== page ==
Global Business: Exchange and Value

Here you are, visiting the ever beautiful London, when you come across a shop with the most beautiful pair of shoes in the window. You notice they’re designer, vintage even, and in the perfect condition, and look, the price says £150. That’s reasonable you say, until you get to the counter to pay for the shoes, only for your mom to point out that £150, is actually $200 in U.S. dollars. This is called an “exchange rate”.

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Country Overview: New Zealand Economy

from http://www.treasury.govt.nz/

New  Zealand’s high proportion of winter sunshine hours and
considerable rainfall provide an ideal resource base for pastoral
agriculture, forestry, horticulture and hydro-electicity generation.
Hydro-electricity provides a relatively cheap source of energy
and has allowed the development of energy-based industries
such as aluminium refinement. New  Zealand is also a popular
overseas visitor destination and tourism is an important source of
export income.
Over the last quarter of a century, the New Zealand economy has
changed from being one of the most regulated in the OECD to one
of the least regulated. The minority National Party Government
elected in November 2008, and re-elected in November 2011,
aims to lift the long-term performance of the economy through
six key policy drivers: a growth-enhancing tax system; better
public services; support for science, innovation and trade;
better regulation, including regulation around natural resources;
investment in infrastructure; and improved education and skills.

Real GDP strengthened further at the beginning of 2012, growing
0.9% in the March quarter. The growth in activity was reasonably
broad-based, including good pastoral growing conditions
providing a boost to agricultural production and food processing.
However, growth in the middle of 2012 was weaker with GDP
growth of 0.5% across both the June and September quarters,
supported by activity in the construction sector. The Canterbury
rebuild is expected to be a main driver of growth in the coming
year, gaining momentum in the first half of 2013.

In the December 2012 Half year Economic and Fiscal update
(HyEFu), the New  Zealand Treasury expected annual average
growth in the economy to be 2.3% in the March 2013 year and
2.9% in the March 2014 year, driven mainly by the Canterbury
rebuild and recovery in domestic demand. Recovering world
demand, as well as still-high commodity prices, should also assist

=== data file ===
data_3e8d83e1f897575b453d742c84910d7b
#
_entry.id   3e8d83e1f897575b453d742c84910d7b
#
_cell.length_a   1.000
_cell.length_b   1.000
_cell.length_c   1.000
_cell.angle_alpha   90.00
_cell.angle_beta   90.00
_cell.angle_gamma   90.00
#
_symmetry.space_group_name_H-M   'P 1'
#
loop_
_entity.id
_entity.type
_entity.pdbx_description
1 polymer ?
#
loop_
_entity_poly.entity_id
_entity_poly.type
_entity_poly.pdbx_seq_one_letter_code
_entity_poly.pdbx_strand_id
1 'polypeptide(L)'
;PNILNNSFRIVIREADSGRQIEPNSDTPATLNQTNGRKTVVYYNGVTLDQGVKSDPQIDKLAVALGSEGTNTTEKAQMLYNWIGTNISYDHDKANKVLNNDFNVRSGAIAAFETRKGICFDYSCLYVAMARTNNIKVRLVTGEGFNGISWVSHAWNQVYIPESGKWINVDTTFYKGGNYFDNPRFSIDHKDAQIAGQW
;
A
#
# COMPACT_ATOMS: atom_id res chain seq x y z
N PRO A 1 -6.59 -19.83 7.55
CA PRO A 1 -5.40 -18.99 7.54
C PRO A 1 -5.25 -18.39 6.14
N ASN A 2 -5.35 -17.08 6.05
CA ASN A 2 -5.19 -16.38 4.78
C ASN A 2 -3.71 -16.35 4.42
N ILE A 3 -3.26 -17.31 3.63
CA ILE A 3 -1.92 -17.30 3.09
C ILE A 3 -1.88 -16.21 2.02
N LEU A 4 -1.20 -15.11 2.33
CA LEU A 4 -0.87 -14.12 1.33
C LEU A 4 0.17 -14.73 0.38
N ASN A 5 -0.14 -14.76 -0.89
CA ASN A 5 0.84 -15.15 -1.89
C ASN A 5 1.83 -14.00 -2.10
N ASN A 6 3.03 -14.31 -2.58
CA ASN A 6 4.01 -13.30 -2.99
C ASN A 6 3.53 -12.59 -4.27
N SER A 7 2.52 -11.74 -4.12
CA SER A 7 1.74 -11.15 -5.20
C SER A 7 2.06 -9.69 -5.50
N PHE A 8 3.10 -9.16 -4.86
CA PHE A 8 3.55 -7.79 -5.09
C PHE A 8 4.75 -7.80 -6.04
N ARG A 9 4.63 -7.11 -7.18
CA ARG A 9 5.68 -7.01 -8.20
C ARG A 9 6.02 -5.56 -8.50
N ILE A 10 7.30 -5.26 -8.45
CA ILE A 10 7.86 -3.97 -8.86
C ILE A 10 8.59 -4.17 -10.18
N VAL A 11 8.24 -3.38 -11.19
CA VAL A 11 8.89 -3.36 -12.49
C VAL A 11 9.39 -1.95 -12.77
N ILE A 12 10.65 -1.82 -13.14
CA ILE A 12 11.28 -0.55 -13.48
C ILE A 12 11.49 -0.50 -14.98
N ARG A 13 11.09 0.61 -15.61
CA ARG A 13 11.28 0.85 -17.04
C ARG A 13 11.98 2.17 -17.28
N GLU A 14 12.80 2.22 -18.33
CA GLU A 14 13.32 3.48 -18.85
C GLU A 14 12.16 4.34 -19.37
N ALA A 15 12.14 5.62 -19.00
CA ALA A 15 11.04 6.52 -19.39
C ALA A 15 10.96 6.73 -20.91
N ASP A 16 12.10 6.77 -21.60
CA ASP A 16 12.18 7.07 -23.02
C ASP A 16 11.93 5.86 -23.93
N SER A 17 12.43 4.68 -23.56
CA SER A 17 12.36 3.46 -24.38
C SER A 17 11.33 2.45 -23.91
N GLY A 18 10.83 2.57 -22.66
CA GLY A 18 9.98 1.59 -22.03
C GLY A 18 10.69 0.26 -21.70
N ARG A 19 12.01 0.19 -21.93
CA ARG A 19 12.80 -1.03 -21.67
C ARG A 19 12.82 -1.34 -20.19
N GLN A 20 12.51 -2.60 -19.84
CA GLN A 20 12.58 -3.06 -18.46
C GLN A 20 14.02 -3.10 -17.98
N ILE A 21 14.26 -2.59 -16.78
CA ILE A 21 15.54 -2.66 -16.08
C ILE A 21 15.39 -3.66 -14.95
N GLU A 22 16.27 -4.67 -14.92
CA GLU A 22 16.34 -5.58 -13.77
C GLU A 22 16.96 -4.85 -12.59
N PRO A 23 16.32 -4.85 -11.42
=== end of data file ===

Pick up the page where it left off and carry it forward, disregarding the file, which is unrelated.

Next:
export growth, although this is dependent on the global outlook.

Geographic distribution of external Trade
New  Zealand’s trading relationships are becoming increasingly
based around Pacific Rim countries. New Zealand’s three largest
export markets – Australia, China and the united States –
accounted for 44.4% of New Zealand’s merchandise exports and
41.2% of merchandise imports in the year ended 30 September
2012. Japan remains an important trading partner, both as a
destination for exports and a source of imports. However, Asia
excluding Japan is growing rapidly in importance, with the region
increasing its share of merchandise exports to around 30%, up
significantly from a decade ago.

Record Philippines Growth Despite Devastating Typhoon

from Russia Today

The Philippines’ annual growth rate puts it close to the best-performing economies in Asia, just behind China which grew 7.7 percent last year, says Bloomberg.

President Benigno Aquino aims to achieve 8.5 percent growth by 2016 by turning the country into a manufacturing hub, expecting the recovery in advanced economies to support the GDP rise.

Stronger exports positively contributed to the recovery from Typhoon Haiyan, which inflicted an estimated $15 billion damage to the Philippines.

“The Philippine economy clearly still has strong momentum despite the typhoon,” Bloomberg quotes Edward Teather, an economist at UBS AG specializing on Southeast Asian markets. “That sort of strength in the context of an acceleration in developed nations increases the risk of overheating, something policy makers should keep an eye on,” he added.

Emerging challenges

In early December the World Bank warned against lower 2014 growth in developing markets which were exceptionally vulnerable to risk from US tapering .